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Potential yield and yield gap

The tuberous root yield limited only by climate and cultivar is the potential yield of cassava at a particular location. The potential yield can be estimated with the help of cassava growth models such as GUMCAS (Matthews and Hunt, 1994), SIMCAS (Mithra et al.,), the model described by Fukai and Hammer (1987) etc., or by conducting maximum field trials (MYT). In the absence of either of this information, the maximum yield of cassava ever obtained in a location with near optimal growth conditions is considered as the potential yield (Dobermann and Witt, 2004). The productivity of cassava varies widely in the major cassava growing domains of India. The average productivities in the states of Kerala, Tamil Nadu and Andhra Pradesh are 27, 38 and 20 tons per hectare respectively (www.indiastat.org). The tuberous root yield of cassava limited only by climate and cultivar can be considered as its potential yield. Since no data on potential yield estimated using crop growth models or maximum yield research are available for all the cassava growing environments in India, we used the maximum yield recorded at these locations either in experimental locations or in farmers’ field. Table below gives the potential yield (Ymax) used in our site specific nutrient management (SSNM) experiments conducted for four major cassava domains.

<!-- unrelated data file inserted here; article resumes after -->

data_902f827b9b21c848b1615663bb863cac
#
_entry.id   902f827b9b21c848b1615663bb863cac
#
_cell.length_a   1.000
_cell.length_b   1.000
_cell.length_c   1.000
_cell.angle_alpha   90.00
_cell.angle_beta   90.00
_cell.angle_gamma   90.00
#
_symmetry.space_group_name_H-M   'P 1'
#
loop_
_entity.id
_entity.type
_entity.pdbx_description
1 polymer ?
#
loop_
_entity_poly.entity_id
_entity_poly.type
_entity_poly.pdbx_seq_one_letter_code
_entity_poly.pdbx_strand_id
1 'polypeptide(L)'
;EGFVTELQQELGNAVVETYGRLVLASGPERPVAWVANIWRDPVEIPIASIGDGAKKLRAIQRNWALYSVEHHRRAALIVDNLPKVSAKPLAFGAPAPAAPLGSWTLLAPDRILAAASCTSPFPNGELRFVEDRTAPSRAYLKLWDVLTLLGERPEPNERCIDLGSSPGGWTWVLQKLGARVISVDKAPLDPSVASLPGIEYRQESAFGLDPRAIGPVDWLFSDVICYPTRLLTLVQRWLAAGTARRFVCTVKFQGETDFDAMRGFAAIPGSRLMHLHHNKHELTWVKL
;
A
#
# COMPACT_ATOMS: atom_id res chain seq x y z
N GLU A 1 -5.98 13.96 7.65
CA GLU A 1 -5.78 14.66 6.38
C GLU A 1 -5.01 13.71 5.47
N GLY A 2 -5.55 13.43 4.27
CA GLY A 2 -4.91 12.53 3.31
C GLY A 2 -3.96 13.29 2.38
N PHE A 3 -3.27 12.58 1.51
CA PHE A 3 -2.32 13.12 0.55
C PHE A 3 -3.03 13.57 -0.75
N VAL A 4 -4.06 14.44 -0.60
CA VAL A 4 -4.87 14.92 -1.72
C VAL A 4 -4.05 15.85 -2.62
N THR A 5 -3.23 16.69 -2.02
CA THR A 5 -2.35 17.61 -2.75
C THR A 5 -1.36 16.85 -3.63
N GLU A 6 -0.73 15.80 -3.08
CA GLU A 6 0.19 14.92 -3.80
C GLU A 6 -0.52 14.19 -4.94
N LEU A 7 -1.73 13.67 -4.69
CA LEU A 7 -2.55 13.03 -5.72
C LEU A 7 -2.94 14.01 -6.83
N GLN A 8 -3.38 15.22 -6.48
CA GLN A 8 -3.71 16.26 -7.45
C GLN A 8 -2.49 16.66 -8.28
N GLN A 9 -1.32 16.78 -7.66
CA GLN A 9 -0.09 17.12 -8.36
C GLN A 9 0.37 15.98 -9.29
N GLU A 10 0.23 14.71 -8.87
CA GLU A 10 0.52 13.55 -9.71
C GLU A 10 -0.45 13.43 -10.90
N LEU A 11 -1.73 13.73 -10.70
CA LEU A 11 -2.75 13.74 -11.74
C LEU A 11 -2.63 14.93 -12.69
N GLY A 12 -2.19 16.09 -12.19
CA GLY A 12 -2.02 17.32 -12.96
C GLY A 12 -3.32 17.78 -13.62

Table. Potential yield (Ymax, t / ha) of tuberous root yield of cassava in major cassava growing domains in India
Location Y max ( t/ha fresh weight ) Remarks
Kerala 75 Based on field experiments
Tamil Nadu 80 Based on field experiments
Andhra Pradesh 70 Based on field experiments
Maharashtra 60 Expert guess and farmers data

From the data on potential yield and present average productivity, it can be seen that there exists a yield gap in the range of 40 to 50 t/ ha. Studies conducted in crops such as rice and wheat clearly show that if we want to increase the yield further, the only way is by exploiting the spatial and temporal variability in soil and plant properties at different locations through site specific nutrient management (SSNM) technology.

References:

Dobermann A. and C. Witt. 2004. The evolution of site specific nutrient management in irrigated rice systems of Asia. In: Dobermann et al. (Eds.). Increasing productivity of intensive rice systems through site specific nutrient management. Enfield, N.H. (USA) and Los Banos, The Philippines. Science Publishers, Inc., and IRRI, The Philippines. pp. 75-99.

Fukai S. and G.L.Hammer. 1987. A simulation model of the growth of the cassava crop and its use in estimating cassava productivity in Northern Australia. Agricultural Systems 23: 237-257.

Matthews R.B. and L.A. Hunt. 1994. GUMCAS: a model describing the growth of cassava (Manihot esculenta L. Crantz). Field Crops Research 36: 69-84.

Mithra V.S.S., K.R. Lakshmi and C.S.Ravindran. A model to simulate cassava growth. Journal of Root Crops. 27(2):

Central Tuber Crops Research Institute
Sreekariyam, Thiruvananthapuram, Kerala - 17